Three summers ago chef Greg Baxtrom opened Olmsted, a pretty place in Prospect Heights that, with its relatively affordable, immediately appealing menu of farm-to-table dishes, almost instantly became everyone's favorite restaurant. I finally ate there for the first time last spring, and thought it was even better than the hype.

But Baxtrom is not one to rest on his (probably house-grown) laurels, and so after nearly two years of dreaming and experimenting, planning and preparation, last night he opened his second restaurant in the neighborhood, Maison Yaki, located basically across the street from Olmsted. As the name suggests, it's a French restaurant that borrows the format and vibe from a rowdy yakitori. In other words, you can get things like Duck a l'orange, Ribeye & Bordelaise, and Scallops & Sauce Maltaise, but on skewers. And nothing on the menu costs more than nine bucks.

There are twelve skewer options in all, and at a complimentary press dinner last night I got to eat almost all of them, including the three mentioned above as well such excellent selections as the King Trumpet Mushroom—a la Grecque (Baxtrom grows his shrooms in a "farm" running above the bar), the funky as hell Lamb Leg & Herb de Provence, and the ingenious Tuna Nicoise, for which the chef shows a bit of his Alinea roots.

And there's a whole other half of the menu, too, with small plates like the crisp/juicy Tempura Frog Legs Provencal, the sweet and meaty Cauliflower Okonomiyaki, the intense Beef Tongue Sando, and the mix-your-own Salmon Mimosa Tartare, which comes with thin salty crackers and will be gone in seconds. No matter what you order, definitely get the fresh-baked mini Baguettes with tangy Yuzukosho Butter to go along with your meal. In fact, I'd even get a second round of this one.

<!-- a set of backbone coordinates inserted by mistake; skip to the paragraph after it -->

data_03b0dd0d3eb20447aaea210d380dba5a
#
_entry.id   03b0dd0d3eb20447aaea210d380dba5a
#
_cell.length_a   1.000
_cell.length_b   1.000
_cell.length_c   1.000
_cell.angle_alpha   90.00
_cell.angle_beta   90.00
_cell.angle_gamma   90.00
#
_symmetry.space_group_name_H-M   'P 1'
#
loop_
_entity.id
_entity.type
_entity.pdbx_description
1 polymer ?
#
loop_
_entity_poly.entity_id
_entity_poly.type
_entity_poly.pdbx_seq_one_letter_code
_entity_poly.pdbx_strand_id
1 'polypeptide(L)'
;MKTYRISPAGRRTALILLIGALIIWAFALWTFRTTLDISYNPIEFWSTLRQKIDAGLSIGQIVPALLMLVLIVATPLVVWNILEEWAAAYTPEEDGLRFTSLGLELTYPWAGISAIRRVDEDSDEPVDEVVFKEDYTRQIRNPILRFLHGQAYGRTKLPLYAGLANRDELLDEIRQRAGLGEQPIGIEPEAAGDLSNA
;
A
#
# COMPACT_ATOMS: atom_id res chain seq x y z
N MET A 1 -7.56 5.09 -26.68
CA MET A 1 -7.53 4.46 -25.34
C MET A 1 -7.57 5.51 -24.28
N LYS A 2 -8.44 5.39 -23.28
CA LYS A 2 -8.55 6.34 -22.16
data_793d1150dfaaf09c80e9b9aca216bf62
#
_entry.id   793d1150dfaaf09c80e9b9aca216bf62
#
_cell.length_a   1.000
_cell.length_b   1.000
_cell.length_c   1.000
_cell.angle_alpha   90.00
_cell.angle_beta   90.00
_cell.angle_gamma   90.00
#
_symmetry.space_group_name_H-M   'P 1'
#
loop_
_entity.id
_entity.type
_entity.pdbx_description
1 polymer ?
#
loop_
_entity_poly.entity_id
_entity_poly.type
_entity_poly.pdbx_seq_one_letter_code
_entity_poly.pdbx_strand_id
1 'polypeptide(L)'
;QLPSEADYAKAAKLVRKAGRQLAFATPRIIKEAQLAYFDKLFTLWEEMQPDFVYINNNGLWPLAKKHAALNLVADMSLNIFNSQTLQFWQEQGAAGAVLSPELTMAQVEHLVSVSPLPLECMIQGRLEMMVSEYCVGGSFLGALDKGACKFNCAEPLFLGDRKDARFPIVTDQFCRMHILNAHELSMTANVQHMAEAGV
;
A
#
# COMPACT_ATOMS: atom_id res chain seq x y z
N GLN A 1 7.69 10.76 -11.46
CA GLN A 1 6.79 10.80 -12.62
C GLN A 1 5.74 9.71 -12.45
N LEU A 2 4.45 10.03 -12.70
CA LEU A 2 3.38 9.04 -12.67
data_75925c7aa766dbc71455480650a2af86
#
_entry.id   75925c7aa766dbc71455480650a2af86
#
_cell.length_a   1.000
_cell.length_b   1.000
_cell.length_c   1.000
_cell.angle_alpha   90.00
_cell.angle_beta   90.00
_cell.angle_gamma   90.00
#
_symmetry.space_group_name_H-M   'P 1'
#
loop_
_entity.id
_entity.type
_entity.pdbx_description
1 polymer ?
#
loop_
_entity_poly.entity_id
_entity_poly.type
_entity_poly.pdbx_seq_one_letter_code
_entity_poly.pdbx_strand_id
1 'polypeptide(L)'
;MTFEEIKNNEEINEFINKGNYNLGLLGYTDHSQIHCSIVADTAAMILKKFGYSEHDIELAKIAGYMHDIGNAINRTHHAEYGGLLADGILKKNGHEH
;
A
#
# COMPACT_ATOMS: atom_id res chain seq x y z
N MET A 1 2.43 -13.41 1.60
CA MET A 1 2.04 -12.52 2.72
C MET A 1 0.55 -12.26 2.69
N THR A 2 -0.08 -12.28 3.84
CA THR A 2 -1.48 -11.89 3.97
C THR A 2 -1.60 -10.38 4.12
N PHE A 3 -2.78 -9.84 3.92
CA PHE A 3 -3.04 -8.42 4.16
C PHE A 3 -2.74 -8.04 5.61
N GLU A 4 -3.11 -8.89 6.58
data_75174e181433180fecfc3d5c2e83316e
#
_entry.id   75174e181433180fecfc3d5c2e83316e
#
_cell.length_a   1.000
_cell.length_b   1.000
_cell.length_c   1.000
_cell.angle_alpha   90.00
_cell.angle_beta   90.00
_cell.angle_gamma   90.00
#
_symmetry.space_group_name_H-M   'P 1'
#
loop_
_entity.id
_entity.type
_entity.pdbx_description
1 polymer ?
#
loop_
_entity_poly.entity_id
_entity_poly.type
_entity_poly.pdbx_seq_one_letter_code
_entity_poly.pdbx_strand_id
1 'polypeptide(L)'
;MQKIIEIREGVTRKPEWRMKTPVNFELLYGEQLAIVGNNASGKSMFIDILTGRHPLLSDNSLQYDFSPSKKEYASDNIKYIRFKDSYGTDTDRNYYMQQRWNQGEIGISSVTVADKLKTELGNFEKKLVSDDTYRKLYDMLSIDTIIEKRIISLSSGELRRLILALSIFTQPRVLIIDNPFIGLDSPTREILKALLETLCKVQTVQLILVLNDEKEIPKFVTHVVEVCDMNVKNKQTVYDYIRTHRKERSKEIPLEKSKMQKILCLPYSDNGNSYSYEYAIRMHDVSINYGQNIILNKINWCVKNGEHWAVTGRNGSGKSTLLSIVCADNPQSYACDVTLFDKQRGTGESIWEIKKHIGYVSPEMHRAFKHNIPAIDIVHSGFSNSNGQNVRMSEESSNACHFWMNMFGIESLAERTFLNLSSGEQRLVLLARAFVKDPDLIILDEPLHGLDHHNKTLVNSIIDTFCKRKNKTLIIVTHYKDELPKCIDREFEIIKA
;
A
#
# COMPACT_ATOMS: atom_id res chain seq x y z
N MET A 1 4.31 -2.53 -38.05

Three desserts finish things off: a vase of Pocky-like Maison Yaki Sticks, a slab of Japanese Cheesecake with rhubarb, and, best of the lot, a trio of Profiteroles poured over with sticky matcha sauce. Beer, wine, and cocktails are all available and, amazingly, all priced below $10.

Each of these dishes, both the skewers and the plates, offer a few big-flavored bites of high quality ingredients prepared by one of the NYC's best chefs. But rather than being presented in somber, tasting-menu fashion, you get to share them with your table mates while bopping along to loud David Bowie and A Tribe Called Quest, perhaps between throws at the Péntaque terrain in the back patio. Yes, as at Olmsted, there's an outdoor area here at Maison Yaki too, with cafe-style seating for 18 and a good view of all the boule action.

The whole space, which was designed and built by Baxtrom and his dad, Mike, is charming and handsome, with crazy-shaped tile floors, brick walls, dark wood, red leather, wicker, and cheeky touches like the "Oui Chef" neon sign hanging in the open kitchen. Including the patio and the bar, Maison Yaki has a capacity of about 50 diners and drinkers. At 6:30 last night, walk-ins were being offered a table at 9 p.m., so reservations are obviously recommended. It's a really fun restaurant, and it'll be packed all summer.

Maison Yaki is located at 626 Vanderbilt Avenue, between Park and Prospect Places, and is open Monday through Thursday from 5 p.m. to 10 p.m., Friday and Saturday until 10:30, and Sunday until 9:30 (718-552-2610;